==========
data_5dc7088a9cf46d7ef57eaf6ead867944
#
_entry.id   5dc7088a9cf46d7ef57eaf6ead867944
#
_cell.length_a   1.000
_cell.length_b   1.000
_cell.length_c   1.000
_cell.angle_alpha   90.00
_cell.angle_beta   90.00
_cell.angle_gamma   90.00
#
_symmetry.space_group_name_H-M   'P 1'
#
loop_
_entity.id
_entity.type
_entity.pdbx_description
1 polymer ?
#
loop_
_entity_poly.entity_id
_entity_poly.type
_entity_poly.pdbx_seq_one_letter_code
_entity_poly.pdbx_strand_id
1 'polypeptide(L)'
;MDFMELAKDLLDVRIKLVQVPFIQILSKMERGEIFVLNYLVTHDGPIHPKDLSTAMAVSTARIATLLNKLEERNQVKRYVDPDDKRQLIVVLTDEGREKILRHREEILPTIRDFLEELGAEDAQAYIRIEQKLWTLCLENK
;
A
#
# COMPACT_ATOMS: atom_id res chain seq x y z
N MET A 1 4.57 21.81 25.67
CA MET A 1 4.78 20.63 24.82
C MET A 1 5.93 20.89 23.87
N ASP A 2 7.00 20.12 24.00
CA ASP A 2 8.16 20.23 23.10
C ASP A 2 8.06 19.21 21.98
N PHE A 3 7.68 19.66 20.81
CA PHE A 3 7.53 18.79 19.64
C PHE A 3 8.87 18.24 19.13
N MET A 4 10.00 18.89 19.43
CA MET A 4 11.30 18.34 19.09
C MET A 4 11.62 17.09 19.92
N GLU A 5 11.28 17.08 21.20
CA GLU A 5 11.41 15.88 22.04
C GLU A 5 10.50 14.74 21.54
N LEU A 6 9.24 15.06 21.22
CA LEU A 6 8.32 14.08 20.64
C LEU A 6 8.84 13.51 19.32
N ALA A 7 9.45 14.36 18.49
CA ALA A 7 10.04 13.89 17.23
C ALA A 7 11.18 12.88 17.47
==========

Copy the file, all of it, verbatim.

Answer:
data_5dc7088a9cf46d7ef57eaf6ead867944
#
_entry.id   5dc7088a9cf46d7ef57eaf6ead867944
#
_cell.length_a   1.000
_cell.length_b   1.000
_cell.length_c   1.000
_cell.angle_alpha   90.00
_cell.angle_beta   90.00
_cell.angle_gamma   90.00
#
_symmetry.space_group_name_H-M   'P 1'
#
loop_
_entity.id
_entity.type
_entity.pdbx_description
1 polymer ?
#
loop_
_entity_poly.entity_id
_entity_poly.type
_entity_poly.pdbx_seq_one_letter_code
_entity_poly.pdbx_strand_id
1 'polypeptide(L)'
;MDFMELAKDLLDVRIKLVQVPFIQILSKMERGEIFVLNYLVTHDGPIHPKDLSTAMAVSTARIATLLNKLEERNQVKRYVDPDDKRQLIVVLTDEGREKILRHREEILPTIRDFLEELGAEDAQAYIRIEQKLWTLCLENK
;
A
#
# COMPACT_ATOMS: atom_id res chain seq x y z
N MET A 1 4.57 21.81 25.67
CA MET A 1 4.78 20.63 24.82
C MET A 1 5.93 20.89 23.87
N ASP A 2 7.00 20.12 24.00
CA ASP A 2 8.16 20.23 23.10
C ASP A 2 8.06 19.21 21.98
N PHE A 3 7.68 19.66 20.81
CA PHE A 3 7.53 18.79 19.64
C PHE A 3 8.87 18.24 19.13
N MET A 4 10.00 18.89 19.43
CA MET A 4 11.30 18.34 19.09
C MET A 4 11.62 17.09 19.92
N GLU A 5 11.28 17.08 21.20
CA GLU A 5 11.41 15.88 22.04
C GLU A 5 10.50 14.74 21.54
N LEU A 6 9.24 15.06 21.22
CA LEU A 6 8.32 14.08 20.64
C LEU A 6 8.84 13.51 19.32
N ALA A 7 9.45 14.36 18.49
CA ALA A 7 10.04 13.89 17.23
C ALA A 7 11.18 12.88 17.47